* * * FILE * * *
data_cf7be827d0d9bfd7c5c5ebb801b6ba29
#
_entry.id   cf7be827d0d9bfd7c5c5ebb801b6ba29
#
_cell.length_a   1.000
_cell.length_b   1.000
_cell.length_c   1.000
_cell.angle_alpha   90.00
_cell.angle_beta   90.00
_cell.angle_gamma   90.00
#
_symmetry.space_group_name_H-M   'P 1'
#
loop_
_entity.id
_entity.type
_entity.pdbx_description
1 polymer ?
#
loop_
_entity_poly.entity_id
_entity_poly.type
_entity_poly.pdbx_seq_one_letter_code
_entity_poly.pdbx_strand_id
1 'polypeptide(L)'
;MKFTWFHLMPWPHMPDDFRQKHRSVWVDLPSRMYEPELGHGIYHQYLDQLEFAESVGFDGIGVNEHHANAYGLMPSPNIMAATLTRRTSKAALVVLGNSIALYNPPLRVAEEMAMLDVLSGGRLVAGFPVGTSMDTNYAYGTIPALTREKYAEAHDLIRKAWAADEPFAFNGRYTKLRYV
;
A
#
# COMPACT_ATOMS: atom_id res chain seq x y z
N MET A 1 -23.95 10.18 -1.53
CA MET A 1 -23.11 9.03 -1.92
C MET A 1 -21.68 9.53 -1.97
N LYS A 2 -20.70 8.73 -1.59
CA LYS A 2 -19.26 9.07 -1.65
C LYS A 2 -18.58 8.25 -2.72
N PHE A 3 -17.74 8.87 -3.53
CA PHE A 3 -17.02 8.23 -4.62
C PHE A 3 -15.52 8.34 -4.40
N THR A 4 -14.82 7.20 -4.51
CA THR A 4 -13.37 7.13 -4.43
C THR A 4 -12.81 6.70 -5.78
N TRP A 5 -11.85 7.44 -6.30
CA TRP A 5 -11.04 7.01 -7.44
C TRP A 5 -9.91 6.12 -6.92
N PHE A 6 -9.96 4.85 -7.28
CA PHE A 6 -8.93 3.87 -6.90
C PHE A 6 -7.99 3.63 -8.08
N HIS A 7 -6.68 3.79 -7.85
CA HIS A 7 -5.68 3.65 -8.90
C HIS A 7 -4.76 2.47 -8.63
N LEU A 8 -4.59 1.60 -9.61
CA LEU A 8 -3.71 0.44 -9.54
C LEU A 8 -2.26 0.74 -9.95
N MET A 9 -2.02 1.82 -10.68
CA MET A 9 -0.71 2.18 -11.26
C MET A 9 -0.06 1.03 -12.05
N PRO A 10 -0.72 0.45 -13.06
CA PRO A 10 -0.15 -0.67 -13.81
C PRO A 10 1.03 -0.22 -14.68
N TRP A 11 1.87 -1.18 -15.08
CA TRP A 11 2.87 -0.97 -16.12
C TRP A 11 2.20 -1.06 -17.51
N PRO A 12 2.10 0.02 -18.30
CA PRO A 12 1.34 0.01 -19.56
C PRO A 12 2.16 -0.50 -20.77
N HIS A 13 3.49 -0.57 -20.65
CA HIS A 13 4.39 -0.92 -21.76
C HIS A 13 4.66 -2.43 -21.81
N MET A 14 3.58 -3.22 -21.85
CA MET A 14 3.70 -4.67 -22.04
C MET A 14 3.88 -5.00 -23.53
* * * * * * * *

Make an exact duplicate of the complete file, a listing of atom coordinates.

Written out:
data_cf7be827d0d9bfd7c5c5ebb801b6ba29
#
_entry.id   cf7be827d0d9bfd7c5c5ebb801b6ba29
#
_cell.length_a   1.000
_cell.length_b   1.000
_cell.length_c   1.000
_cell.angle_alpha   90.00
_cell.angle_beta   90.00
_cell.angle_gamma   90.00
#
_symmetry.space_group_name_H-M   'P 1'
#
loop_
_entity.id
_entity.type
_entity.pdbx_description
1 polymer ?
#
loop_
_entity_poly.entity_id
_entity_poly.type
_entity_poly.pdbx_seq_one_letter_code
_entity_poly.pdbx_strand_id
1 'polypeptide(L)'
;MKFTWFHLMPWPHMPDDFRQKHRSVWVDLPSRMYEPELGHGIYHQYLDQLEFAESVGFDGIGVNEHHANAYGLMPSPNIMAATLTRRTSKAALVVLGNSIALYNPPLRVAEEMAMLDVLSGGRLVAGFPVGTSMDTNYAYGTIPALTREKYAEAHDLIRKAWAADEPFAFNGRYTKLRYV
;
A
#
# COMPACT_ATOMS: atom_id res chain seq x y z
N MET A 1 -23.95 10.18 -1.53
CA MET A 1 -23.11 9.03 -1.92
C MET A 1 -21.68 9.53 -1.97
N LYS A 2 -20.70 8.73 -1.59
CA LYS A 2 -19.26 9.07 -1.65
C LYS A 2 -18.58 8.25 -2.72
N PHE A 3 -17.74 8.87 -3.53
CA PHE A 3 -17.02 8.23 -4.62
C PHE A 3 -15.52 8.34 -4.40
N THR A 4 -14.82 7.20 -4.51
CA THR A 4 -13.37 7.13 -4.43
C THR A 4 -12.81 6.70 -5.78
N TRP A 5 -11.85 7.44 -6.30
CA TRP A 5 -11.04 7.01 -7.44
C TRP A 5 -9.91 6.12 -6.92
N PHE A 6 -9.96 4.85 -7.28
CA PHE A 6 -8.93 3.87 -6.90
C PHE A 6 -7.99 3.63 -8.08
N HIS A 7 -6.68 3.79 -7.85
CA HIS A 7 -5.68 3.65 -8.90
C HIS A 7 -4.76 2.47 -8.63
N LEU A 8 -4.59 1.60 -9.61
CA LEU A 8 -3.71 0.44 -9.54
C LEU A 8 -2.26 0.74 -9.95
N MET A 9 -2.02 1.82 -10.68
CA MET A 9 -0.71 2.18 -11.26
C MET A 9 -0.06 1.03 -12.05
N PRO A 10 -0.72 0.45 -13.06
CA PRO A 10 -0.15 -0.67 -13.81
C PRO A 10 1.03 -0.22 -14.68
N TRP A 11 1.87 -1.18 -15.08
CA TRP A 11 2.87 -0.97 -16.12
C TRP A 11 2.20 -1.06 -17.51
N PRO A 12 2.10 0.02 -18.30
CA PRO A 12 1.34 0.01 -19.56
C PRO A 12 2.16 -0.50 -20.77
N HIS A 13 3.49 -0.57 -20.65
CA HIS A 13 4.39 -0.92 -21.76
C HIS A 13 4.66 -2.43 -21.81
N MET A 14 3.58 -3.22 -21.85
CA MET A 14 3.70 -4.67 -22.04
C MET A 14 3.88 -5.00 -23.53